Bernie bites back: Sanders endorses DNC chair's progressive opponent
The Vermont senator told CNN that if he is elected president, he would support the removal of DWS as head of the Democratic National Committee (DNC).
“Clearly I favor her opponent, his views are much closer to mine than as to Wasserman Schultz’s,” he said about Canova.
This is the first time DWS has had a primary challenger since she won her congressional seat in 2004.
"Even though Senator Sanders has endorsed my opponent I remain, as I have been from the beginning, neutral in the Presidential Democratic primary. I look forward to working together with him for Democratic victories in the fall," Wasserman Schultz said in a statement.
Despite her claims of neutrality, the months-long feud with the Sanders campaign and the national co-chair for Hillary Clinton’s 2008 run has prompted accusations of bias and “sabotage” in what's been called a “rigged” system.
The small number of debates, routinely held on weekends when TV audience ratings tend to be low, as well as access to Democratic voter data and "serious apparent violations" of campaign-finance laws are the main complaints from Sanders’ team.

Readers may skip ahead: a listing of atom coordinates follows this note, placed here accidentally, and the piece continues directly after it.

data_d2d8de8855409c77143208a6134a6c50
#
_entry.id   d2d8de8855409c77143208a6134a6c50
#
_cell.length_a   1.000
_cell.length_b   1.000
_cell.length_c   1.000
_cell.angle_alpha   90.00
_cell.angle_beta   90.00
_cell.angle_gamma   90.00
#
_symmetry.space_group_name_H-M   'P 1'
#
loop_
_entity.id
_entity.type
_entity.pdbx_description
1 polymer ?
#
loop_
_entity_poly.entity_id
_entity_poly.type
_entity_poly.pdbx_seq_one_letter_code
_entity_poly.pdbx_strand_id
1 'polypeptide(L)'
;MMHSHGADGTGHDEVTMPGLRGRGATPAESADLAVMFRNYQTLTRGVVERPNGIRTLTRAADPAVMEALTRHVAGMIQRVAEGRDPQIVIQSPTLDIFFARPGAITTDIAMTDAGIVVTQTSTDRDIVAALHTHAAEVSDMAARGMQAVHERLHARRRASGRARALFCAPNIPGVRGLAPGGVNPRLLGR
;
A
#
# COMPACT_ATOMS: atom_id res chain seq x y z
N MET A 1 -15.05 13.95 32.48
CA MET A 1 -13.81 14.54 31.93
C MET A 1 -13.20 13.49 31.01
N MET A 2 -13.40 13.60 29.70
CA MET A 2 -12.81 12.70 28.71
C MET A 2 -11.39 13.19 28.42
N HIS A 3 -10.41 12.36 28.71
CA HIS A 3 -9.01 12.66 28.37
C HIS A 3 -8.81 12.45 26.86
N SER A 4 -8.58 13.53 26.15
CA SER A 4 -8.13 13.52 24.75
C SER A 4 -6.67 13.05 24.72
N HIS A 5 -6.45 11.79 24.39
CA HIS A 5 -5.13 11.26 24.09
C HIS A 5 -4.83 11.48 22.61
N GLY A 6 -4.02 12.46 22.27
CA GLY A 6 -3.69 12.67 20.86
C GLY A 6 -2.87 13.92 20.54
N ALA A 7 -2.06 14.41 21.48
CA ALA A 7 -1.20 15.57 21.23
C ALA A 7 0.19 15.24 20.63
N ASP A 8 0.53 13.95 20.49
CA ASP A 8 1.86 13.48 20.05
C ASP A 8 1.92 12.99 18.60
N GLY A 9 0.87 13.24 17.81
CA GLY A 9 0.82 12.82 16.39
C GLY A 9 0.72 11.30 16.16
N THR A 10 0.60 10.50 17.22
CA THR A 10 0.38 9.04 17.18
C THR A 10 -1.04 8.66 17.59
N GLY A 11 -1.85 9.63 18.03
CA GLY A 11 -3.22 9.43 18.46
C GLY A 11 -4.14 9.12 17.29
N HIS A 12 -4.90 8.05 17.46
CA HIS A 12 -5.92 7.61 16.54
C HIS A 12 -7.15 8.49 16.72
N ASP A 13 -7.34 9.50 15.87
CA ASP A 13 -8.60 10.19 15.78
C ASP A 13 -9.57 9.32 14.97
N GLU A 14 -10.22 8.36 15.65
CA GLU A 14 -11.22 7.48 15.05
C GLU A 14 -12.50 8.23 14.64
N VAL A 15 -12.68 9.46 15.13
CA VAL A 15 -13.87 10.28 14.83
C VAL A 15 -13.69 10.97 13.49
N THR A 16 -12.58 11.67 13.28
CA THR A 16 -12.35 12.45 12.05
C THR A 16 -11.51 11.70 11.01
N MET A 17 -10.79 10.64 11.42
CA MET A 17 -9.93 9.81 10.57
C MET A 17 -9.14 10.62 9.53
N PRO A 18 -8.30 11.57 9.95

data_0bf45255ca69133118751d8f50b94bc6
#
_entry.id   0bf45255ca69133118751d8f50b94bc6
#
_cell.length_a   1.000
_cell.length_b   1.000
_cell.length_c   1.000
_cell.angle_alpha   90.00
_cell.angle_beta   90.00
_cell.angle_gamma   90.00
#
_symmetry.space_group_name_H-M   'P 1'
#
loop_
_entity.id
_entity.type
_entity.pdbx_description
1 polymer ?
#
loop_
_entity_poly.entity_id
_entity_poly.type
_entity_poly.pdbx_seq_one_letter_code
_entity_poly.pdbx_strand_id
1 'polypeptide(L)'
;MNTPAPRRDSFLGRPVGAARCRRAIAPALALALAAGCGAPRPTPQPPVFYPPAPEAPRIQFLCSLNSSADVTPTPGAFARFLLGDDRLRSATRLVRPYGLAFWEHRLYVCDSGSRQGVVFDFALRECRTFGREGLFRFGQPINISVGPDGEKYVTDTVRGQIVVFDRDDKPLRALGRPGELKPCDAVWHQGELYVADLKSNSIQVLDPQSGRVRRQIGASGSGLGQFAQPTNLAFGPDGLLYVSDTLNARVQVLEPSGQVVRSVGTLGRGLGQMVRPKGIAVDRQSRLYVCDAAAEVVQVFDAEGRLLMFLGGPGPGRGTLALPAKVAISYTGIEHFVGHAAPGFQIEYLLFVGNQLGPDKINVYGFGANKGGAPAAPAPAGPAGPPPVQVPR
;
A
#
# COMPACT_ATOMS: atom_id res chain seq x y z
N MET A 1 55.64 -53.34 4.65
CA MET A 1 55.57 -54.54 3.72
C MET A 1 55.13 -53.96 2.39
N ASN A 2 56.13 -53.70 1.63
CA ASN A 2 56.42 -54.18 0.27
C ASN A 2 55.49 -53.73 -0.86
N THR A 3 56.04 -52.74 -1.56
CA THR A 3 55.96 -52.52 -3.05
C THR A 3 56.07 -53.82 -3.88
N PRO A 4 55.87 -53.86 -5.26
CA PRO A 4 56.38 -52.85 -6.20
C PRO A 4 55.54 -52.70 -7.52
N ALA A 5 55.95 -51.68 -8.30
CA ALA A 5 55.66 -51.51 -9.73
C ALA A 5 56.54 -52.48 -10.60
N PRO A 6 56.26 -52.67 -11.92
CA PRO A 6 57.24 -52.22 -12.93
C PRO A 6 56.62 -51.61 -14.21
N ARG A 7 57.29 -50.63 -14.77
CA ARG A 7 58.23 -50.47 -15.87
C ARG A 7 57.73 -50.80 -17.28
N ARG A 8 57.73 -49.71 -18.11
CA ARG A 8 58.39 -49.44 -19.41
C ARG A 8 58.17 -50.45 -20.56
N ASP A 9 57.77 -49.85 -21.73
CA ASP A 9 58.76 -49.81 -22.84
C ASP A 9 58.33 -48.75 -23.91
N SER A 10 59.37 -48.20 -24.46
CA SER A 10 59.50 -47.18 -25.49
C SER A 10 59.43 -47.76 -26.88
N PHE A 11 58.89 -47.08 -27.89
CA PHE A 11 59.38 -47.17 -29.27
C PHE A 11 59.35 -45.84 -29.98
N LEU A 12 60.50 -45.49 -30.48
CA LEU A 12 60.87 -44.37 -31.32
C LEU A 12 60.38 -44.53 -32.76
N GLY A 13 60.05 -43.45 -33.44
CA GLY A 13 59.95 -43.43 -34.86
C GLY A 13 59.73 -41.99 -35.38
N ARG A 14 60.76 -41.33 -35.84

Wasserman Schultz decided not to reprimand the party’s finance chair Henry Munoz, even though he was caught violating rules by helping to organize a Clinton fundraiser, and the Hillary Victory Fund set up jointly with the DNC to help benefit state parties has largely been used for her presidential campaign.
Tensions boiled over during the Nevada Democratic Convention earlier this , when Sanders supporters protested what they perceived as unfair treatment against their candidate, which he said had used its power “to prevent a fair and transparent process from taking place.”
Canova, a Sanders adviser for the past five years who has been frequently cited by public intellectual Noam Chomsky dating back to the 2000 election, has been openly critical of Wasserman Schultz, saying she is too involved with corporate interests.
The law professor told RT’s Ed Schultz that her decision to support the fast-tracking of the Trans-Pacific Partnership agreement (TPP) pushed him to enter the contest.
Like Sanders, Canova has rejected corporate donations. He has raised $1 million for his campaign in four months.
By contrast, Wasserman Schultz has received contributions from Goldman Sachs, Comcast, Google, and Lockheed Martin this year.
Even though Wasserman Schultz worked for President Barack Obama’s primary opponent Hillary Clinton in 2008, he selected her to head the DNC in 2011 and endorsed her against Canova.